The Detroit Free Press argued in an editorial that "the overall handling of the Chin case seems disturbingly casual", remarking on the limited evidence presented at sentencing, the reduced charges due to plea bargaining, the lack of a prosecutor at the hearing to argue for a harsher sentence, and Kaufman's disregarding of the pre-sentence report's recommendation of imprisonment. The editorial concluded that the "result was a process that made Vincent Chin's life seem cheap and the criminal justice system either callous or perverse".[26]

People marching by Detroit's Renaissance Center in protest of the sentence of Chin's killers being too light, May 9, 1983

The lenient sentencing of Ebens and Nitz enraged the Asian-American communities in the Detroit area and across the United States, who saw it as a sign of public indifference toward racism directed at Asian-Americans.[8] The president of the Detroit Chinese Welfare Council said the verdict amounted to a "$3,000 license to kill" Chinese Americans.[10] Others across the country were spurred into activism; the advocacy group American Citizens for Justice (ACJ) was formed to protest the sentencing[9] and began working toward a judicial appeal.[8] The ACJ quickly gained the support of diverse ethnic and religious groups, advocacy organizations, and politicians such as the Detroit City Council president and Congressman John Conyers.[27]

Federal civil rights charges


Government officials, politicians, and several prominent legal organizations dismissed the theory that civil rights law should be applied to the death of Chin. The Detroit chapters of the American Civil Liberties Union and the National Lawyers Guild did not consider Chin's killing a violation of his civil rights.[28] At first, the ACJ was the only group that supported applying existing civil rights laws to Asian Americans. Eventually, the national body of the National Lawyers Guild endorsed its efforts.[29]

Journalist Helen Zia and lawyer Liza Chan led the fight for federal charges,[30] which resulted in the two killers being accused of two counts of violating Chin's civil rights under title 18 of the United States Code.[31]

Ebens entering the United States District Court for the Eastern District of Michigan, June 28, 1984

The 1984 federal civil rights case against the men found Ebens guilty of the second count and sentenced him to 25 years in prison; Nitz was acquitted of both counts. Ebens' conviction was overturned in 1986—a federal appeals court found that an attorney for the ACJ had improperly coached witnesses.[8][32] Chin's friend Jimmy Choi had at first supported Ebens' version of no racial animosity or epithets and that Chin threw a chair that injured Nitz, but he changed his statement after meeting the ACJ attorney.[17][33]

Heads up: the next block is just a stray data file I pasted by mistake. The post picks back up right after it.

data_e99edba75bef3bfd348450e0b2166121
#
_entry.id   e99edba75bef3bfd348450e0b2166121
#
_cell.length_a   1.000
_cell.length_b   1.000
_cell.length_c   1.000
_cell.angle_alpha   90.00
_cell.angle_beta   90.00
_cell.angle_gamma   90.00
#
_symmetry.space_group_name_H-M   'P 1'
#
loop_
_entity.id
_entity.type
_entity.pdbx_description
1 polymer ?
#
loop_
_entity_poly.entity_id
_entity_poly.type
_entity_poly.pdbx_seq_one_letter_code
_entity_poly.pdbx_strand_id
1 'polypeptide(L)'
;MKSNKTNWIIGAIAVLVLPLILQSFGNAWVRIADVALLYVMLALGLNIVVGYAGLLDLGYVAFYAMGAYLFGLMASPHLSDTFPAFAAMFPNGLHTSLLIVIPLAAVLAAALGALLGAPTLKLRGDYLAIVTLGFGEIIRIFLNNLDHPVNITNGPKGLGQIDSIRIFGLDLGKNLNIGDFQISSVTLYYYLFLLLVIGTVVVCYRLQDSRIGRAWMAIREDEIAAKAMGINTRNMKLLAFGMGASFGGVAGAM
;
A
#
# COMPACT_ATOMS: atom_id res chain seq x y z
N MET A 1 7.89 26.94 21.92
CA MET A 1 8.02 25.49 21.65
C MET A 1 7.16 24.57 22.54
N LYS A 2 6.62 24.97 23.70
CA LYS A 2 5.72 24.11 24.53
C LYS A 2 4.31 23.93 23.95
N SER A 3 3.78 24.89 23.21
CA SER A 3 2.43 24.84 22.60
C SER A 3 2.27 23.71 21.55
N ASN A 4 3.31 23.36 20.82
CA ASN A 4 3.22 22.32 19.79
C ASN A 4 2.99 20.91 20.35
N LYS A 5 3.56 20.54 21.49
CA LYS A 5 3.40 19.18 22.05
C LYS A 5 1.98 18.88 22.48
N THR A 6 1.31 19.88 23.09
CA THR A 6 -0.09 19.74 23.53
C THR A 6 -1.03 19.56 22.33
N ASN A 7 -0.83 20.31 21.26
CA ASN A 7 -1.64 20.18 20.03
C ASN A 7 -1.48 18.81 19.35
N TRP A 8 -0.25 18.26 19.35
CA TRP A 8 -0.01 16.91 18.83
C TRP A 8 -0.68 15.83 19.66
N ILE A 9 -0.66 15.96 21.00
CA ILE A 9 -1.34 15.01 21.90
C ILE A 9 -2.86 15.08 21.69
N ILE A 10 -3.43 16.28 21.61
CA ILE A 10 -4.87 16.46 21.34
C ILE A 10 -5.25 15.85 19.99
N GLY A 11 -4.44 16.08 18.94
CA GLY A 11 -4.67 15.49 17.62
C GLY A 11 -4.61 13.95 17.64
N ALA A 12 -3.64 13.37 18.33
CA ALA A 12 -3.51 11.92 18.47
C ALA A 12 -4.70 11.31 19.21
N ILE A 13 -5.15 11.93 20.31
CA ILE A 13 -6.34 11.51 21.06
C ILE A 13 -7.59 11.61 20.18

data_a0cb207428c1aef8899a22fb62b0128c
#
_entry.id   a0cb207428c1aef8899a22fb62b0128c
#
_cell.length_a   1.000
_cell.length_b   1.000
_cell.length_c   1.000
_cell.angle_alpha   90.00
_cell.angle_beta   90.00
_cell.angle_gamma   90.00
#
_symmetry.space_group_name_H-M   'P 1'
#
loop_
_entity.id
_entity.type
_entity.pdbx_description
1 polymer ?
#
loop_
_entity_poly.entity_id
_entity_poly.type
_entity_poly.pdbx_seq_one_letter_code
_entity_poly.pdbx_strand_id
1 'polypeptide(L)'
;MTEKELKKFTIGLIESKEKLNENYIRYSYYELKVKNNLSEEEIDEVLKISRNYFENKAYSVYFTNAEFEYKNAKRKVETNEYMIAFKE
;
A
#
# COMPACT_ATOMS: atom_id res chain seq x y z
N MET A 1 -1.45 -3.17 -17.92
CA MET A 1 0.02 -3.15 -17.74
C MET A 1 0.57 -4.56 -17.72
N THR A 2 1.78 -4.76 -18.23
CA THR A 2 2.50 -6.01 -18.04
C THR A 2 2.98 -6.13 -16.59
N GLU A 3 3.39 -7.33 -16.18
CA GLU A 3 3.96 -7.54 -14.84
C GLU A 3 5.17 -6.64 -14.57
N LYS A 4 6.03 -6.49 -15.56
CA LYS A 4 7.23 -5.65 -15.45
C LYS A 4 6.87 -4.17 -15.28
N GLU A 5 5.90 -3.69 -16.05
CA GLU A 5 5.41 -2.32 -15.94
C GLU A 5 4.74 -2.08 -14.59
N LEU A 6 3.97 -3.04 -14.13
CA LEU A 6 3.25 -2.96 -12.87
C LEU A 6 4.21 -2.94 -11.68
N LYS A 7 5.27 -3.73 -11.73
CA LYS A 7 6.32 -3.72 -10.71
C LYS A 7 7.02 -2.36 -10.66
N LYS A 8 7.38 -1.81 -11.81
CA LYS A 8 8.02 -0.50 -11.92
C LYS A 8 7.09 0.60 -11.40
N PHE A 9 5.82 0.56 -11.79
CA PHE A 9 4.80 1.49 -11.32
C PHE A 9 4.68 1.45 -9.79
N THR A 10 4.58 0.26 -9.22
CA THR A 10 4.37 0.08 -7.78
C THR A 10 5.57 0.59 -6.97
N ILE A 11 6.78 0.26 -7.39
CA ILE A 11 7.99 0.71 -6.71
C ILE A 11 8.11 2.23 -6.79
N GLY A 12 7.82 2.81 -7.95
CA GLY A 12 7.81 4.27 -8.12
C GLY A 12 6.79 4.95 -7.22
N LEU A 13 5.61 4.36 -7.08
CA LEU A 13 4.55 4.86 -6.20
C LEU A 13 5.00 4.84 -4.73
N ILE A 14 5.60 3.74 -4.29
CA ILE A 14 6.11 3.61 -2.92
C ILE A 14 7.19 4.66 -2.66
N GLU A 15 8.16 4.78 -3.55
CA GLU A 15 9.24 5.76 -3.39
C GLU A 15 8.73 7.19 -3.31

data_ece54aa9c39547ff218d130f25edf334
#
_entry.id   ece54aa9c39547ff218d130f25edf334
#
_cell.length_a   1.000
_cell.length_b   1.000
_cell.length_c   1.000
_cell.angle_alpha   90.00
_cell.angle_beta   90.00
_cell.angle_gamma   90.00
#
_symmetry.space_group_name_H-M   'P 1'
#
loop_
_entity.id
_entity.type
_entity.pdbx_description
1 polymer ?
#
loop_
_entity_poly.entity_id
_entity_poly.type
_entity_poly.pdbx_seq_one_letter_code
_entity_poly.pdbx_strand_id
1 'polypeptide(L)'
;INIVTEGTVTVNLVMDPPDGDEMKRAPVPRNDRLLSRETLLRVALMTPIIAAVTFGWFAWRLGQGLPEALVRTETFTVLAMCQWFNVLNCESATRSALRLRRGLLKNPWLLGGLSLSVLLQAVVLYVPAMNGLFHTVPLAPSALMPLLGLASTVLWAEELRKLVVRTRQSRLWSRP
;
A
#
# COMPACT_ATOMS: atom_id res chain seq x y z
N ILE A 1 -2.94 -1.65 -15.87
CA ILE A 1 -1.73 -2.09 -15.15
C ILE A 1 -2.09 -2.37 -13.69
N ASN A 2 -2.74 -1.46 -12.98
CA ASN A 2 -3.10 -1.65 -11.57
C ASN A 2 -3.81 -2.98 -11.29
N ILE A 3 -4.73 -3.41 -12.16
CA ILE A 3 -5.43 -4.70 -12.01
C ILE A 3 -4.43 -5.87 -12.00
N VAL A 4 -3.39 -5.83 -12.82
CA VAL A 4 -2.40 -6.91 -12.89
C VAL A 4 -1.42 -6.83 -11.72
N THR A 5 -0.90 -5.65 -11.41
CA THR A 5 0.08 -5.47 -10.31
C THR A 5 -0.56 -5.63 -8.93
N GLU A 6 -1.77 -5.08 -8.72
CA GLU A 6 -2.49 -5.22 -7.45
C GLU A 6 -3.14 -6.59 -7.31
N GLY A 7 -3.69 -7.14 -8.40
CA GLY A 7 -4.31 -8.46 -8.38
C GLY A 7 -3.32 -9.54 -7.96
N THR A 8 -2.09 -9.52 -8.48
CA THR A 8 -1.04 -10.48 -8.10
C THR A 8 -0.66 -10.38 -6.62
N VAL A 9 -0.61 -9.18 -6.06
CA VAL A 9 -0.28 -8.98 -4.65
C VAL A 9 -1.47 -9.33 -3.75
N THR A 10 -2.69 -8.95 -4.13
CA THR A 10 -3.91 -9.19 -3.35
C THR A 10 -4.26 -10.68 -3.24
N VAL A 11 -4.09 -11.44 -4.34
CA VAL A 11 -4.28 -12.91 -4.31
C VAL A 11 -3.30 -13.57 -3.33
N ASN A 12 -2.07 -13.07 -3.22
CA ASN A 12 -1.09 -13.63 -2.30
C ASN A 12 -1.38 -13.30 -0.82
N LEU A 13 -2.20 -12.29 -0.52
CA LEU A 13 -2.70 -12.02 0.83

After the verdict, the ACJ once again mobilized to press the Department of Justice for a retrial,[8] which took place in Cincinnati. U.S. District Judge Anna Diggs Taylor explained that Ebens could not be given a "fair and impartial trial" in Metro Detroit due to the "saturation of publicity" surrounding the case.[34] This trial, before a mostly white and male jury,[21] resulted in Ebens being acquitted on all charges.[8][35]

Civil suits


A civil suit for the unlawful death of Chin was settled out-of-court in March 1987. Michael Nitz was ordered to pay $50,000. Ronald Ebens was ordered to pay $1.5 million, at $200/month for the first two years and 25% of his income or $200/month thereafter, whichever was greater. This represented the projected loss of income from Chin's engineering position, as well as Lily Chin's loss of Vincent's services as a laborer and driver.[36] Ebens left the state[8] and stopped making payments in 1989.[21]

In November 1989, Ebens reappeared in court for a creditor's hearing, where he detailed his finances and reportedly pledged to make good on his debt to the Chin estate.[37] However, in 1997,[38] the Chin estate was forced to renew the civil suit, as it was allowed to do every ten years.[36] With accrued interest and other charges, the adjusted total became $4,683,653.89.[38] Ebens sought in 2015 to have the resulting lien against his house vacated.[39]

Aftermath and legacy

Chin's mother, Lily